Declaration of patient consent

The authors certify that they have obtained all appropriate patient consent forms. In the form, the patient has given his consent for his images and other clinical information to be reported in the journal. The patient understands that name and initials will not be published and due efforts will be made to conceal identity, but anonymity cannot be guaranteed.

Financial support or sponsorship

Nil.

Conflicts of Interest

There no conflicts of interest.



 
  References Top

1.
Philip M, Augustine P, Thomas V, Ramesh GN, Vinayakumar KR, Ramachandran TM, et al. Multi-center prospective survey of inflammatory bowel diseases in Kerala: More than 2000 cases. Indian J Gastroenterol 2017;36:459-67.  Back to cited text no. 1
    
2.
Kaser A, Zeissig S, Blumberg RS. Inflammatory bowel disease. Annu Rev Immunol 2010;28:573-621.  Back to cited text no. 2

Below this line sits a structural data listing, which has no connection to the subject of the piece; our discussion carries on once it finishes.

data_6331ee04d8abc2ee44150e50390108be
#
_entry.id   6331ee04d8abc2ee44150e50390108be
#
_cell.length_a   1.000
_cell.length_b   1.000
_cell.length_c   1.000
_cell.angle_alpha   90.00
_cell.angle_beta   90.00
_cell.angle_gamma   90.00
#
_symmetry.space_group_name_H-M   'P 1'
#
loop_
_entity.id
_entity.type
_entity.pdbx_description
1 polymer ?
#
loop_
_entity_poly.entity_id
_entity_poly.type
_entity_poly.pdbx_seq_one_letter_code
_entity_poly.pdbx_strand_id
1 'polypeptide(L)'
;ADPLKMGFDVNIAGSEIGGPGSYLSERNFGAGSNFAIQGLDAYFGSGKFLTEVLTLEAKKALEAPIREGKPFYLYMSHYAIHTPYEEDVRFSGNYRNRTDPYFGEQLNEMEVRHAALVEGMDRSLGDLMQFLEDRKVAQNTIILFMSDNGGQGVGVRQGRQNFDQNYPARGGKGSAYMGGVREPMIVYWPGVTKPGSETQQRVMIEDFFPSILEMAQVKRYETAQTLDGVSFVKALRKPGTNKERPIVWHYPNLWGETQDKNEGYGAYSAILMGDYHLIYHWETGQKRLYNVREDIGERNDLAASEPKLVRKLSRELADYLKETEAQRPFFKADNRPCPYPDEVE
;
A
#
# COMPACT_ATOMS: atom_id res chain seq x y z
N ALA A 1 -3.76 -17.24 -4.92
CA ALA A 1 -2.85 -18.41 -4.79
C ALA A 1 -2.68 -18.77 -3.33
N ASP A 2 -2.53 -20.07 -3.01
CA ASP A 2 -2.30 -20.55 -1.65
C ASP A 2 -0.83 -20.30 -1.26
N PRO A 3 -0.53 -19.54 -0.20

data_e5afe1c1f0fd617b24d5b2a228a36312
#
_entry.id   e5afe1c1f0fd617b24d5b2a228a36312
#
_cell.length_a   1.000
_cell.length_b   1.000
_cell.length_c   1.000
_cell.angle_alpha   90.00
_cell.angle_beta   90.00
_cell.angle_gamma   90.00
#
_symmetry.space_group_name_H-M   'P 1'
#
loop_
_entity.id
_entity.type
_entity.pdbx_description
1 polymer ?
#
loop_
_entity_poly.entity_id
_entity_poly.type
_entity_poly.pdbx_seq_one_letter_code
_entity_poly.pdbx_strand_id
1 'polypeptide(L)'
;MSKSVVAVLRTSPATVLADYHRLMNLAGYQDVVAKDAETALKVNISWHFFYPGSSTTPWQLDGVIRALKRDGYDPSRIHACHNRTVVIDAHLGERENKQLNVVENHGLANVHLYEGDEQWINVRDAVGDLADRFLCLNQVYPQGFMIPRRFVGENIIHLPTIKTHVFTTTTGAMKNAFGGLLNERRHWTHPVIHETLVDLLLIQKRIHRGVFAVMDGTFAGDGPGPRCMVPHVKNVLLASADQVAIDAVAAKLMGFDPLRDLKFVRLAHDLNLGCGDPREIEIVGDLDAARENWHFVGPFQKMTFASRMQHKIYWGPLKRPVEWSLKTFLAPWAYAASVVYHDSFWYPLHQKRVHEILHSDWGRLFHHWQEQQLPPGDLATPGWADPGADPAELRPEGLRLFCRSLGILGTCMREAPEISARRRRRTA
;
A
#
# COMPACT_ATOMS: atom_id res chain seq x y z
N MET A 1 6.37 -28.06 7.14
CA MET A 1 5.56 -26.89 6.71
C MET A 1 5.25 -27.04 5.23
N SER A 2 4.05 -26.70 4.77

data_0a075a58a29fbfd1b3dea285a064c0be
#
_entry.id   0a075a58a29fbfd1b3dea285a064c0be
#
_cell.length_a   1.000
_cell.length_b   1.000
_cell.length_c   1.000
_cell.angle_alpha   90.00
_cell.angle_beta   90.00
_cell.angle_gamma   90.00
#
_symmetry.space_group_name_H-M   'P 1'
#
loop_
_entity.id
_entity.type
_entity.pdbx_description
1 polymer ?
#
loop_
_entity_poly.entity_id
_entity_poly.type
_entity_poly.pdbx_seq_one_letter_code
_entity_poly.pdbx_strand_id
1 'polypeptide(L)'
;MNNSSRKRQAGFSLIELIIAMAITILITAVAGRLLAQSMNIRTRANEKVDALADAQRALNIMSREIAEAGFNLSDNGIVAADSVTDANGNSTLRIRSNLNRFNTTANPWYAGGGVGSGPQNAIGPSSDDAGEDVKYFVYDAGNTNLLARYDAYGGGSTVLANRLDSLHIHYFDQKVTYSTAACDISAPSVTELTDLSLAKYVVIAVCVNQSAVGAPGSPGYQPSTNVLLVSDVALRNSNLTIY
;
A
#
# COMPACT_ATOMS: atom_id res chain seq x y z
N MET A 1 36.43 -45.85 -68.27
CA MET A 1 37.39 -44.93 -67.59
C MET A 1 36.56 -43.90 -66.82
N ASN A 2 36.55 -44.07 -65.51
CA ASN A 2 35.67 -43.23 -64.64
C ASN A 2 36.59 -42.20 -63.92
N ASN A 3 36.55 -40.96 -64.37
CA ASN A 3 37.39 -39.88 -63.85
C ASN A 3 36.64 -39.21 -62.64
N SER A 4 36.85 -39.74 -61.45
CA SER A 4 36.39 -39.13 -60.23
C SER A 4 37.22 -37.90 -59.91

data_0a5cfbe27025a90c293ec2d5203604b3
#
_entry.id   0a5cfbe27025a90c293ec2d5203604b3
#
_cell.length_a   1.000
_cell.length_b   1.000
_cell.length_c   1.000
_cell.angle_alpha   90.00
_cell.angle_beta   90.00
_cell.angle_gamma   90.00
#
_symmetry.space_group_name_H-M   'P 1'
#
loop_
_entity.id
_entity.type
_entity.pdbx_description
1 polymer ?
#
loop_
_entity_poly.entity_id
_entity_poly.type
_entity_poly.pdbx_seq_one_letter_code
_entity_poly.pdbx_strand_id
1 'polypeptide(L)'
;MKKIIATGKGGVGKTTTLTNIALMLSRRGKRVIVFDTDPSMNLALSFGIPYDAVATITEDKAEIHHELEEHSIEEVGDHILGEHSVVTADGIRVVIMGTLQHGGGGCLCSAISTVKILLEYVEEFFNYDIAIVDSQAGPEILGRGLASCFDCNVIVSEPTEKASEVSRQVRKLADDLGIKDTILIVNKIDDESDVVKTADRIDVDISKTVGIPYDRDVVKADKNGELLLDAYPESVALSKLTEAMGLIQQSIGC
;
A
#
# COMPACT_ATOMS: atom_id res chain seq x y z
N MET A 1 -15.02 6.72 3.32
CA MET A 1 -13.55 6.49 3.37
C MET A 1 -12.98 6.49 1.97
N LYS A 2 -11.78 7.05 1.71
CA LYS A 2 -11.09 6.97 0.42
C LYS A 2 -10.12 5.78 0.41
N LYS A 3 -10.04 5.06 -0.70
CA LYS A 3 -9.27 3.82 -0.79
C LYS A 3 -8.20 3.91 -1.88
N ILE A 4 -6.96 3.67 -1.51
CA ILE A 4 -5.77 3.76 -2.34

3.
Casellas F, López-Vivancos J, Badia X, Vilaseca J, Malagelada JR. Influence of inflammatory bowel disease on different dimensions of quality of life. Eur J Gastroenterol Hepatol 2001;13:567-72.  Back to cited text no. 3
    
4.
Langholz E. Ulcerative colitis. An epidemiological study based on a regional inception cohort, with special reference to disease course and prognosis. Dan Med Bull 1999;46:400-15.  Back to cited text no. 4
    
5.
Fakhoury M, Negrulj R, Mooranian A, Al-Salami H. Inflammatory bowel disease: Clinical aspects and treatments. J Inflamm Res 2014;7:113-20.  Back to cited text no. 5
    
6.
Vagbhata, Astanga Hridaya, with Ayurveda Rasayana and Sarvangasundara Commentary of Hemadri and Arunadatta, Edited by Bhisagacharyaharishastri. Varanasi: Published by Chaukhambha Orientalia Nidanasthana 8/8; 1939. p. 496.  Back to cited text no. 6